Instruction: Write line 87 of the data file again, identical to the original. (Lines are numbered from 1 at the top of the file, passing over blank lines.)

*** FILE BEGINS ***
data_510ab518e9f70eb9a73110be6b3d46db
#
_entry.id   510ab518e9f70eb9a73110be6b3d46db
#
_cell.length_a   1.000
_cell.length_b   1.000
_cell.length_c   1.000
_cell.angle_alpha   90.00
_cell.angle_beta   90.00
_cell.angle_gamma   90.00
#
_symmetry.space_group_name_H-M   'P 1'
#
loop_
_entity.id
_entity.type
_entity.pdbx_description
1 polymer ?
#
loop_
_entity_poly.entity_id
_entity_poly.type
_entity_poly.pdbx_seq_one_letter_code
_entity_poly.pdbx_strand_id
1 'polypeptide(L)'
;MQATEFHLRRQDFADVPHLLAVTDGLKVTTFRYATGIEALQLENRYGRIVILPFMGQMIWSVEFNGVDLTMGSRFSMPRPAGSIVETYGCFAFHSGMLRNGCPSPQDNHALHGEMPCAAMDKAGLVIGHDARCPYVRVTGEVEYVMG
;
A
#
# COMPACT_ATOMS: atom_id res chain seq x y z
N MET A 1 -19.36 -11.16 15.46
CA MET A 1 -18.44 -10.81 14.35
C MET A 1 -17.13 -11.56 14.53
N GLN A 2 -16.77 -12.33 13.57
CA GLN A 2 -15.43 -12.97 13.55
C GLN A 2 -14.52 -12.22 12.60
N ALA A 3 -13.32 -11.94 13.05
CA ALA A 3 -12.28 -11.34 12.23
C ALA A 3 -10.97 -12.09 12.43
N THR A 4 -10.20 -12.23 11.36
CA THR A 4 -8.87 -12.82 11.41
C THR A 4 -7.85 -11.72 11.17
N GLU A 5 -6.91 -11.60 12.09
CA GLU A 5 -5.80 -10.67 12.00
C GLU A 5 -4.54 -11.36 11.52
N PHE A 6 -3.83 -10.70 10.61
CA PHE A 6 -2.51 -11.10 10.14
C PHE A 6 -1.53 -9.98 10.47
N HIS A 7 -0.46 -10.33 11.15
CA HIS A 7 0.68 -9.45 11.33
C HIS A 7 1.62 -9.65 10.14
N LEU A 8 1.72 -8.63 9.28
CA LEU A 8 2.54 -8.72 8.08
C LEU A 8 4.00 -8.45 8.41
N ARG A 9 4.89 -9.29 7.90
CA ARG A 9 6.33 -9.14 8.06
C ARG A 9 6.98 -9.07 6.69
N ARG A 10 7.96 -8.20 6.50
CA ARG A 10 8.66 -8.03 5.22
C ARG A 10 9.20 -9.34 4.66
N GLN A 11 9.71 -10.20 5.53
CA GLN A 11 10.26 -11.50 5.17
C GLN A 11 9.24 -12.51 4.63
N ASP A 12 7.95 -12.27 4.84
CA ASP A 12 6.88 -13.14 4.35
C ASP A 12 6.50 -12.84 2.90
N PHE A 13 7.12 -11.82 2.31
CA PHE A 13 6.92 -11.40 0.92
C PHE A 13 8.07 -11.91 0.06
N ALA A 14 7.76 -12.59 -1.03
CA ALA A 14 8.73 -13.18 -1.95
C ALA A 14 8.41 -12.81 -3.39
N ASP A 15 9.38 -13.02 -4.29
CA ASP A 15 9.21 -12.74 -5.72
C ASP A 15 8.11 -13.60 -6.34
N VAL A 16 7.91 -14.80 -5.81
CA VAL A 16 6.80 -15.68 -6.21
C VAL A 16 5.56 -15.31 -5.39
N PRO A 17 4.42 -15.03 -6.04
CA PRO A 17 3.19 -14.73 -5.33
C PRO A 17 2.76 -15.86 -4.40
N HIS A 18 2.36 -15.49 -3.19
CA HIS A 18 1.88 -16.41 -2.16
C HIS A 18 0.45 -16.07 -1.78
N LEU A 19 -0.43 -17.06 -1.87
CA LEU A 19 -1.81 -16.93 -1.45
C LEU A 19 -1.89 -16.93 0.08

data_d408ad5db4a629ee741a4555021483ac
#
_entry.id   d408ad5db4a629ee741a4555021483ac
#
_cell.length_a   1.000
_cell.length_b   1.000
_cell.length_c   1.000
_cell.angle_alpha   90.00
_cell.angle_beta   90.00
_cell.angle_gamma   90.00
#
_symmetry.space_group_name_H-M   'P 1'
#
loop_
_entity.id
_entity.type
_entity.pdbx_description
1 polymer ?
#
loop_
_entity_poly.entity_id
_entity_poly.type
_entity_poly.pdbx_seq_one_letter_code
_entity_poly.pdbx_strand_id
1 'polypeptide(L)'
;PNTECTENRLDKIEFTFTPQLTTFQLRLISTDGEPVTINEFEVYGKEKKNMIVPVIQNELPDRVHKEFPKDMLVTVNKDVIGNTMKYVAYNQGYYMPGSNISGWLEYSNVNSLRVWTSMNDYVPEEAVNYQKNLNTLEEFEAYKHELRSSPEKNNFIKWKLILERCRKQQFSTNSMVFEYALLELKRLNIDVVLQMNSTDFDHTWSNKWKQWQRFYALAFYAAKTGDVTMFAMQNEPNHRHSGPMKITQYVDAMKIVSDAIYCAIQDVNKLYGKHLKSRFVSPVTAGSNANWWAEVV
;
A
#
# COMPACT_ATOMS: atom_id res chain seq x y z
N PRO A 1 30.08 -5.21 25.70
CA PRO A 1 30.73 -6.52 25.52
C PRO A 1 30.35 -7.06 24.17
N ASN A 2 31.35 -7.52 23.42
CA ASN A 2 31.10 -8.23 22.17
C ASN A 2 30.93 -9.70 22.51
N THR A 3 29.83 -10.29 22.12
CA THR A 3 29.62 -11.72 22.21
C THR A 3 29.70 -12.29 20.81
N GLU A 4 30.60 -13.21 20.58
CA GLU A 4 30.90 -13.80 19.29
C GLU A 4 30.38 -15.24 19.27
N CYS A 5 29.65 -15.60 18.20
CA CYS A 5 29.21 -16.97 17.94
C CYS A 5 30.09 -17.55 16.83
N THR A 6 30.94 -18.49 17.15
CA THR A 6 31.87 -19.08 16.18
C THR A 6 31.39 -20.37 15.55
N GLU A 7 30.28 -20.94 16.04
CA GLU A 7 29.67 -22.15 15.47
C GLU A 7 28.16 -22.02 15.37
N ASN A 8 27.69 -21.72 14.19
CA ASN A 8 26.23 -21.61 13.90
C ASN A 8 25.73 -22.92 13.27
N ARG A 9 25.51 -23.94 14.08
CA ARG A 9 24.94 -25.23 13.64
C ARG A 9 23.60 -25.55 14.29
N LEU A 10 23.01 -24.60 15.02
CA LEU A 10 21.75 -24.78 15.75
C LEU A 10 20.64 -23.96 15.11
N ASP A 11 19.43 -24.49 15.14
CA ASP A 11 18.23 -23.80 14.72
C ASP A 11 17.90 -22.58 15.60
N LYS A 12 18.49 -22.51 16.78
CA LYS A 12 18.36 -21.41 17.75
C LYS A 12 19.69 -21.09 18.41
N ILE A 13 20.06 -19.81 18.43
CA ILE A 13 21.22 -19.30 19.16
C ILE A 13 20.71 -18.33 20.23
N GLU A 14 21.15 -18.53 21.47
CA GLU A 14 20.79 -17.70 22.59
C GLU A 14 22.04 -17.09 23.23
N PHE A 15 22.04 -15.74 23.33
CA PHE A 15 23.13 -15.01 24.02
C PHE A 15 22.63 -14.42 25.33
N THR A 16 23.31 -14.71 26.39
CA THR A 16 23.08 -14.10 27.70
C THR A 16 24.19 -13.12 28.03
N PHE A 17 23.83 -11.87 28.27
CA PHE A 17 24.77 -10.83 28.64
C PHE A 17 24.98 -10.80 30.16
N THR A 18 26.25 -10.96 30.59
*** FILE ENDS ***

C LEU A 19 -1.89 -16.93 0.08